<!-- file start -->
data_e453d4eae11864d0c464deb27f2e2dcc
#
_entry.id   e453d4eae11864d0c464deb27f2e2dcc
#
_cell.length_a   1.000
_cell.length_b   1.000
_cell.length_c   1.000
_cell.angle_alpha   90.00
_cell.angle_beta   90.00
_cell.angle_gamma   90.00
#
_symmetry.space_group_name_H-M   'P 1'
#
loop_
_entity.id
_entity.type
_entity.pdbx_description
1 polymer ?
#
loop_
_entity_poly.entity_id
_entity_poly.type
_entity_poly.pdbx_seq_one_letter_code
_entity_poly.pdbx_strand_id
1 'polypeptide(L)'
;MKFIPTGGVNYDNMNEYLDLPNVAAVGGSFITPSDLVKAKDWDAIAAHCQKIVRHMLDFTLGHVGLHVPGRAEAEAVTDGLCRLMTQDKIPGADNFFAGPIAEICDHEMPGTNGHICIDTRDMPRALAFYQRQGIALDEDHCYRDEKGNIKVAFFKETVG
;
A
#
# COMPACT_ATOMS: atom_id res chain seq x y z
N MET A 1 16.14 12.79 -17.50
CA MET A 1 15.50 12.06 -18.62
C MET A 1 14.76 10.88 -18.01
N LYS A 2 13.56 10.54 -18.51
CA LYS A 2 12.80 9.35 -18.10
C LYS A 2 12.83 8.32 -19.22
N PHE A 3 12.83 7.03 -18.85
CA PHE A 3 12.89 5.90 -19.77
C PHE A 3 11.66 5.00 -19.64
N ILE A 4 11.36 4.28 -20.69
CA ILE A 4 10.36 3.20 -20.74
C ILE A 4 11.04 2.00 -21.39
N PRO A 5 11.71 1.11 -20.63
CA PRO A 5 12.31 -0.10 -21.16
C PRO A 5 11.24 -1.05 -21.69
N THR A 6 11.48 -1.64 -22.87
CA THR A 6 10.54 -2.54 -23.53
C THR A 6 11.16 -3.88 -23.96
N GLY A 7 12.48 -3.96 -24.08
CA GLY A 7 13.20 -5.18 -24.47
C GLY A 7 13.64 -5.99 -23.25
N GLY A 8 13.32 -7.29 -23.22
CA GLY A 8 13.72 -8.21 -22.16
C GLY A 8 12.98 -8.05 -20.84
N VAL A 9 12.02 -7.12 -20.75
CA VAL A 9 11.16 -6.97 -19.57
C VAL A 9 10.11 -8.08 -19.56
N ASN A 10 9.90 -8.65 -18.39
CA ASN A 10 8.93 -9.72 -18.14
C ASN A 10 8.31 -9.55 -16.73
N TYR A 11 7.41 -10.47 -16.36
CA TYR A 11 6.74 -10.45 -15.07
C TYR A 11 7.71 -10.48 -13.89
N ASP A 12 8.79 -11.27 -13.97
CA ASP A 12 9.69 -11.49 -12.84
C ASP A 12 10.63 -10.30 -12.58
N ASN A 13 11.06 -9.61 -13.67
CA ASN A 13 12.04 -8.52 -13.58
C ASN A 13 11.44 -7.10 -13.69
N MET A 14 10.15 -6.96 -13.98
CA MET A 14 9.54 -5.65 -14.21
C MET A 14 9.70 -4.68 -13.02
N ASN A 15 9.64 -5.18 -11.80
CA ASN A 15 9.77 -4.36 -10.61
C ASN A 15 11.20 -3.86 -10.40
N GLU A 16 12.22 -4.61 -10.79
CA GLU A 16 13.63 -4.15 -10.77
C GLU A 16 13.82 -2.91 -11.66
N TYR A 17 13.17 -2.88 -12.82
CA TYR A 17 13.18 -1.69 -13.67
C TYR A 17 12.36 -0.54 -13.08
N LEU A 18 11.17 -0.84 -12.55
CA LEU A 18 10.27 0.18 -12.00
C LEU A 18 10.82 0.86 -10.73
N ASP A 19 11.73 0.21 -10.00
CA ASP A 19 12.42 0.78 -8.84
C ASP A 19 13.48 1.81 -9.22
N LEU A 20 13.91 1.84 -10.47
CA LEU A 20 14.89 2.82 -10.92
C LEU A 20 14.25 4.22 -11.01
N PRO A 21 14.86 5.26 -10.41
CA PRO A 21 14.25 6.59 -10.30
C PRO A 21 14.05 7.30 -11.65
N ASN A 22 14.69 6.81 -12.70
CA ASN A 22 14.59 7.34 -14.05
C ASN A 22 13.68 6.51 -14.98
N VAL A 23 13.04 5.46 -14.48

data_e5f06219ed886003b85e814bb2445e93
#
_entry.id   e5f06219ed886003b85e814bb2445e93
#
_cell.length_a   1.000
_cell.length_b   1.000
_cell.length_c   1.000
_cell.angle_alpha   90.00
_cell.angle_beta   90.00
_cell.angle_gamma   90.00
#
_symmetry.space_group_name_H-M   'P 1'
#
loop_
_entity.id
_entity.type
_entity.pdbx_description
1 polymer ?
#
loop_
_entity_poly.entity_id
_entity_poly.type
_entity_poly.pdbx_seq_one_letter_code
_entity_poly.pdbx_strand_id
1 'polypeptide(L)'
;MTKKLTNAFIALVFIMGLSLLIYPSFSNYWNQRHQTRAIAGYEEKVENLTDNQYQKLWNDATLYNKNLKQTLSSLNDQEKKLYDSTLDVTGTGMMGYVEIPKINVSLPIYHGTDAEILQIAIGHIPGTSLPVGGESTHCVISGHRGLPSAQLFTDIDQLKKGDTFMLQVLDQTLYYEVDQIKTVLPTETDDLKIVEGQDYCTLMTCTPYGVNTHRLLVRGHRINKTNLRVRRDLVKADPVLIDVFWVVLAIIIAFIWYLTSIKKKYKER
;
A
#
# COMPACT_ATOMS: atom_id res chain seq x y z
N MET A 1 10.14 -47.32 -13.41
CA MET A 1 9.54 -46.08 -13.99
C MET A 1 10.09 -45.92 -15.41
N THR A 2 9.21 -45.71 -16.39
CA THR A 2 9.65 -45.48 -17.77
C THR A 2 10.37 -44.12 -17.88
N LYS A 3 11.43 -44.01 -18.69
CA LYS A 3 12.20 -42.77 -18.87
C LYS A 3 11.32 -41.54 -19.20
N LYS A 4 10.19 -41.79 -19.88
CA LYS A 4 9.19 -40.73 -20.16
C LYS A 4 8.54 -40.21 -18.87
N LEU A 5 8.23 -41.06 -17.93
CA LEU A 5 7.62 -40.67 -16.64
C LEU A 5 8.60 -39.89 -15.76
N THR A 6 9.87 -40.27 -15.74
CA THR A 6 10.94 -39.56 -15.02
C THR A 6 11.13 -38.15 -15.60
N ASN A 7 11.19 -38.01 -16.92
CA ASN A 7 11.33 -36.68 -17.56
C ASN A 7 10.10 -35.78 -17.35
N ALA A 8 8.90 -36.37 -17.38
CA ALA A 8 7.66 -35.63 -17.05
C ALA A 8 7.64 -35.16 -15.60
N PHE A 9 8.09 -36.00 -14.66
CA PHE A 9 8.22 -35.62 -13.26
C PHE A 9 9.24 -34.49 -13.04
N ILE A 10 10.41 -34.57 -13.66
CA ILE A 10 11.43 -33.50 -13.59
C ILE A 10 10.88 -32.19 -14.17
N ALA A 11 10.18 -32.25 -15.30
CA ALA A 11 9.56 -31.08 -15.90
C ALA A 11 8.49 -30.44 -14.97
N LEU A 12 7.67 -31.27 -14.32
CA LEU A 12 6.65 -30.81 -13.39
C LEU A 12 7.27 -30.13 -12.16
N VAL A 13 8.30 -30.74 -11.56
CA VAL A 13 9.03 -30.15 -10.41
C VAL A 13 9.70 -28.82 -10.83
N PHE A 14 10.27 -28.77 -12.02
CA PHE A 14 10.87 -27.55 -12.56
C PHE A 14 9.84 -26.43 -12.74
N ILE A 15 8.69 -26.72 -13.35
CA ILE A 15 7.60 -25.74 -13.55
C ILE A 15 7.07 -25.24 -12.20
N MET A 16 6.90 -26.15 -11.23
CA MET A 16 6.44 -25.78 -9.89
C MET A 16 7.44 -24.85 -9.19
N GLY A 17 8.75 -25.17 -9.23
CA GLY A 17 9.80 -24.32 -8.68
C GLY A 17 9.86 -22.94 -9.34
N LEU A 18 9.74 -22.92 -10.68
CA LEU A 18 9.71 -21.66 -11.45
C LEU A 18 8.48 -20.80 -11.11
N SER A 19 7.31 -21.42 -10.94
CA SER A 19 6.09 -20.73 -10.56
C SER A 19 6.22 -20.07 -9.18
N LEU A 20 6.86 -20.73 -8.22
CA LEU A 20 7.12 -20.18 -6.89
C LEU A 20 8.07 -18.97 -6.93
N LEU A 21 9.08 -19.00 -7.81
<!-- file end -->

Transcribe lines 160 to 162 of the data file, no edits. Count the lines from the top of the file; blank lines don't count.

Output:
C ALA A 11 8.49 -30.44 -14.97
N LEU A 12 7.67 -31.27 -14.32
CA LEU A 12 6.65 -30.81 -13.39